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Acute transfusion reactions

Definition
Acute transfusion reactions are adverse reactions that occur during or within the first 24 hours of transfusion of blood and blood components.
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Pathophysiology
Acute transfusion reactions are caused by non-immunological reactions resulting from physical and chemical properties of the transfused blood component and by immunological reactions due to transfused erythrocyte, leukocyte, platelet, and plasma proteins.
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Epidemiology
Acute transfusion reactions in the US are reported in 282 cases of 100,000 units of transfusions, with 4.7 of these being life-threatening.
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Disease course
The clinical manifestations depend on the type of transfusion reaction, which include acute hemolytic transfusion reaction, febrile non-hemolytic transfusion reaction, anaphylactic transfusion reaction, minor allergic transfusion reaction, transfusion-related acute lung injury, transfusion-associated circulatory overload, massive transfusion-associated complications, septic transfusion reaction, and acute pain transfusion reaction. Symptoms vary from fever, chills, headache, anxiety, transient hypertension, discomfort, dyspnea, kidney pain, hemoglobinuria, pruritus, urticaria, jaundice, hypotension, tachycardia, tachypnea, pain, nausea, acute respiratory distress, elevated natriuretic peptide, elevated central venous pressure, left HF, positive fluid balance, radiological evidence of pulmonary edema, DIC, acute renal failure, shock and even death.
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Prognosis and risk of recurrence
Acute transfusion reactions can lead to significant morbidity and mortality; therefore, early symptoms and signs of acute reactions to transfusion of blood and its products should be carefully monitored.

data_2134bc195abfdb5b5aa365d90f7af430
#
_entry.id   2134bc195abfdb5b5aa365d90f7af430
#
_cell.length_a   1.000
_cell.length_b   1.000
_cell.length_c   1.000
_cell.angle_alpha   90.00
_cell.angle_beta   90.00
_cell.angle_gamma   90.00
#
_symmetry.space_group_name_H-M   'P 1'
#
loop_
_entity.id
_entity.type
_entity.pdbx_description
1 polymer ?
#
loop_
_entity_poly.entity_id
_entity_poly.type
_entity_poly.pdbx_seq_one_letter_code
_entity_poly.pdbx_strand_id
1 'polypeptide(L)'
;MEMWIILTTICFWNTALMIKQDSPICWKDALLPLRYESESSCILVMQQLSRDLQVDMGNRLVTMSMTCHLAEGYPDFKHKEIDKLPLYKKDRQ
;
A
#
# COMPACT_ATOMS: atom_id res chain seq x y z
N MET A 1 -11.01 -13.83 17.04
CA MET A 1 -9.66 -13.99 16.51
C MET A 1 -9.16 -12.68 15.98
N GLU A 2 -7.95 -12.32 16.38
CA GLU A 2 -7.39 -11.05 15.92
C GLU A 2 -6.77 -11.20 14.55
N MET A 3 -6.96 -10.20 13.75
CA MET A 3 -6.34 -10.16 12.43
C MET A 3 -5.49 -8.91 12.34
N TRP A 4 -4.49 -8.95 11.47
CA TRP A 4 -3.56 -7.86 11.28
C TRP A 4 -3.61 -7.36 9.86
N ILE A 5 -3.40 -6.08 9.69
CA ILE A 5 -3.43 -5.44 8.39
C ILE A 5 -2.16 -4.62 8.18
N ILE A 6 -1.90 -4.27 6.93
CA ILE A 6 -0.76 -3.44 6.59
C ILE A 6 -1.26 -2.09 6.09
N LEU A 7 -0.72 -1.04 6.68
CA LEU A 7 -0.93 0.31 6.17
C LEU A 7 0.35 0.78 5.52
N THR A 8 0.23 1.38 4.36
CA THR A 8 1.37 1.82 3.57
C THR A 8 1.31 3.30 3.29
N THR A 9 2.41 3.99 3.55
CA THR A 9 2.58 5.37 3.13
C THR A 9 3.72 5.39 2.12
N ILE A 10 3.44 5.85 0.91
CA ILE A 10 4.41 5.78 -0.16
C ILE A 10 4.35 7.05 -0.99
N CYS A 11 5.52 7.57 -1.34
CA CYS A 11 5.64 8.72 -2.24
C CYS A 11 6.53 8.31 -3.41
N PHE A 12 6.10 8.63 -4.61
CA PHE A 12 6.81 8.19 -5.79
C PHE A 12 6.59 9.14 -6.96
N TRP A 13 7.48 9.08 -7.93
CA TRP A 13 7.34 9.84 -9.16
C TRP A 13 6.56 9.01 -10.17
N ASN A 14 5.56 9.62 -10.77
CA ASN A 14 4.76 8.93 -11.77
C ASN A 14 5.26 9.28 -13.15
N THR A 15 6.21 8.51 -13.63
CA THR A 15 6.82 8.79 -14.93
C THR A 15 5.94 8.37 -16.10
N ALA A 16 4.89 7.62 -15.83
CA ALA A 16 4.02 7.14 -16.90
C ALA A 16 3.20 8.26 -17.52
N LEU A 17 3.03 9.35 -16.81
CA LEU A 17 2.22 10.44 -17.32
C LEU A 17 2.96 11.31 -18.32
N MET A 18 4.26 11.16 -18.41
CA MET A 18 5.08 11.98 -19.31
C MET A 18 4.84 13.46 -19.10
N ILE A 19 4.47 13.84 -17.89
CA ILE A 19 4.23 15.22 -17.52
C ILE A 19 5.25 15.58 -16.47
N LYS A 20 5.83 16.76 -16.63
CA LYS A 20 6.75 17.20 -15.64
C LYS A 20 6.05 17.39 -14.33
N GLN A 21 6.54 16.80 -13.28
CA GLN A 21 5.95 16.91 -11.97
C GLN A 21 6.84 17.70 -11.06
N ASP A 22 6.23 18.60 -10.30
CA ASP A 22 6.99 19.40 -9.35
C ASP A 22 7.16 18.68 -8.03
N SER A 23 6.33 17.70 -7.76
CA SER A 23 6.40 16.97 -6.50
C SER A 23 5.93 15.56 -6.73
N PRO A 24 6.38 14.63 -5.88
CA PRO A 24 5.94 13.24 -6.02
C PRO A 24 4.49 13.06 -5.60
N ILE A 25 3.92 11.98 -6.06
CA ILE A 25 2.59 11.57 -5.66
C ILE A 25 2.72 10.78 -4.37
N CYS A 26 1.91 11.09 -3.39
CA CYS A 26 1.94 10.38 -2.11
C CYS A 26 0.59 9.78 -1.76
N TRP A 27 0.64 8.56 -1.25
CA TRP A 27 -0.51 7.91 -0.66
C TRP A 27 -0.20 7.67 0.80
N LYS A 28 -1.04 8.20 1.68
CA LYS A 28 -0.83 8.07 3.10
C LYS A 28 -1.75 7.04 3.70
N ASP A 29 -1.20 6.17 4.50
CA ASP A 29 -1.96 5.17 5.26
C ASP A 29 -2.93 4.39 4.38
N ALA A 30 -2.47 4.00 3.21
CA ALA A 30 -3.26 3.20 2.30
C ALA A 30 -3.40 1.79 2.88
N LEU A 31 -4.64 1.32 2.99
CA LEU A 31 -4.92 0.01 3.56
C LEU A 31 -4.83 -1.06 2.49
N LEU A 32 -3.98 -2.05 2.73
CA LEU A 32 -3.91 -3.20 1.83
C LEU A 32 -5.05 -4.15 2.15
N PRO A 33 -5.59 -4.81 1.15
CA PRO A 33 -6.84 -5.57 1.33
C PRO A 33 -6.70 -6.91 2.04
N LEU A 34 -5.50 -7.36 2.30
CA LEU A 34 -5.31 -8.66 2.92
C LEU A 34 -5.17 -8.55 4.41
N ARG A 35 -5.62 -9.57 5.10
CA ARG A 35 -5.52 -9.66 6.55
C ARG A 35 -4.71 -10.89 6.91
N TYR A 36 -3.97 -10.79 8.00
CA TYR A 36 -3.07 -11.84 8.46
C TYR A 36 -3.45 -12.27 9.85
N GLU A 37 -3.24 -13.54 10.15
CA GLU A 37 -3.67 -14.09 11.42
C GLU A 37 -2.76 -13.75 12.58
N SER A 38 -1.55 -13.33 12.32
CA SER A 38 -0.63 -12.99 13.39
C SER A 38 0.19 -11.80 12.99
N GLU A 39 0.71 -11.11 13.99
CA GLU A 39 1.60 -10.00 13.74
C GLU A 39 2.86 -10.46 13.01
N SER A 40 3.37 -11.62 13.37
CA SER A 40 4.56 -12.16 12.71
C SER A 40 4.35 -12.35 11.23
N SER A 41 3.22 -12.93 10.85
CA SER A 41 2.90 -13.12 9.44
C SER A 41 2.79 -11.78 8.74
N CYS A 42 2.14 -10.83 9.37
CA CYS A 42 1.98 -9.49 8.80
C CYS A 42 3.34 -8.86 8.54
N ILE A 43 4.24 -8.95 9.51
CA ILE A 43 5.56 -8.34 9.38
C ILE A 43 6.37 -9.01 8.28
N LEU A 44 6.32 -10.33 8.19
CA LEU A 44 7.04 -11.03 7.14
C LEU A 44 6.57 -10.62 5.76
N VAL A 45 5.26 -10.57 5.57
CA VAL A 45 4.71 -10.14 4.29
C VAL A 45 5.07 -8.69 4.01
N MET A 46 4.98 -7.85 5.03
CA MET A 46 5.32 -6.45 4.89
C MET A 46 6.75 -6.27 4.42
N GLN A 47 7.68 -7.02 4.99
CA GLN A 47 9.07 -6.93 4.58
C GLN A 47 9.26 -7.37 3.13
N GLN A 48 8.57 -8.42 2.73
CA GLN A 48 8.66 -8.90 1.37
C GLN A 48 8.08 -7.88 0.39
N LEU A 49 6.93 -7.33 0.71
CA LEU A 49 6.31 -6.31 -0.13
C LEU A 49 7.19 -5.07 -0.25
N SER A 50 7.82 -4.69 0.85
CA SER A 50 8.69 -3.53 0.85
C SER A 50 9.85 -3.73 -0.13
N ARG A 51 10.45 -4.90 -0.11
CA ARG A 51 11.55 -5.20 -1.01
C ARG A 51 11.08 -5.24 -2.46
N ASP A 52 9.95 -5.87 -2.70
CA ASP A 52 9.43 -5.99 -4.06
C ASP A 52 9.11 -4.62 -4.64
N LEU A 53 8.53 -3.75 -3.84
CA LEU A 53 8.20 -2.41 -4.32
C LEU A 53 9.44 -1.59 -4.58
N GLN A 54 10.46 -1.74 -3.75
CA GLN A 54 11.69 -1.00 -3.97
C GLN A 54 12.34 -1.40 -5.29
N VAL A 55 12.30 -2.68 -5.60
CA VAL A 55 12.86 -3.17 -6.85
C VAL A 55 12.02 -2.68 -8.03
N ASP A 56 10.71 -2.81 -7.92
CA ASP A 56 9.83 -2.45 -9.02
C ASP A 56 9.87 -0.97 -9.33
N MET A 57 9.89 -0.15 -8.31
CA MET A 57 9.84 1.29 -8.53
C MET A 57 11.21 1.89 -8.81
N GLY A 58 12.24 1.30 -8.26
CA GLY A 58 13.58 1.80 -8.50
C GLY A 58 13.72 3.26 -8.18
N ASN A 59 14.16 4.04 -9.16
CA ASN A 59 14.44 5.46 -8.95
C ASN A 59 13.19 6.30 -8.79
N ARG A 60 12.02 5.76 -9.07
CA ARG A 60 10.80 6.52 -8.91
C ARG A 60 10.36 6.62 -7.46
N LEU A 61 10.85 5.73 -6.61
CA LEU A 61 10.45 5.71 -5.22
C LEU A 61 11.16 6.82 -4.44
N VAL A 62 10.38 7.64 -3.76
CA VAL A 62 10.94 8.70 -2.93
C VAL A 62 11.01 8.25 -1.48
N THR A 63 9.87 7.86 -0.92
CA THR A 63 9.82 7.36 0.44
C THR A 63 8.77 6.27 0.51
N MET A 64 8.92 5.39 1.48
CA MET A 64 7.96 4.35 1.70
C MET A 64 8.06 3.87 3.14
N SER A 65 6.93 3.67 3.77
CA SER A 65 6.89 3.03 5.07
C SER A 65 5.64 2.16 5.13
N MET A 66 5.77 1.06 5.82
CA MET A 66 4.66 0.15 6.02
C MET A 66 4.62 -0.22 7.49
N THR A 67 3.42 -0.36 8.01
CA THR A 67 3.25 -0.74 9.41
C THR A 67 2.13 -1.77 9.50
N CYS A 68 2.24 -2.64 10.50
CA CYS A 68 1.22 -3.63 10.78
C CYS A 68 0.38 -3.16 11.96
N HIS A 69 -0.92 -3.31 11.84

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Key sources
The following summarized guidelines for the evaluation and management of acute transfusion reactions are prepared by our editorial team based on guidelines from the British Society for Haematology (BSH 2023).
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Guidelines

1.Diagnostic investigations

Clinical assessment: ask patients to report symptoms developing following the completion of transfusion.
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  • Laboratory tests

  • CXR

2.Medical management

General principles: direct initial treatment of acute transfusion reactions according to symptoms and signs. Do not delay treatment of severe reactions until the results of investigations are available.
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  • Intramuscular epinephrine

  • Antipyretics

  • Antihistamines

  • Corticosteroids

3.Therapeutic procedures

Discontinuation of transfusion: discontinue transfusion temporarily but maintain venous access in patients developing new symptoms or signs during transfusion.
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4.Specific circumstances

Patients with immunoglobulin A deficiency: discuss the future management of patients with IgA deficiency diagnosed after acute transfusion reactions with a specialist in transfusion medicine.
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5.Preventative measures

Secondary prophylaxis: administer a trial of premedication with oral acetaminophen given 1 hour before the anticipated reaction in patients with recurrent febrile reactions (or NSAIDs in patients with predominant chills or rigors, always accompanied by an individualized assessment of the risks of medication against the severity of reaction).
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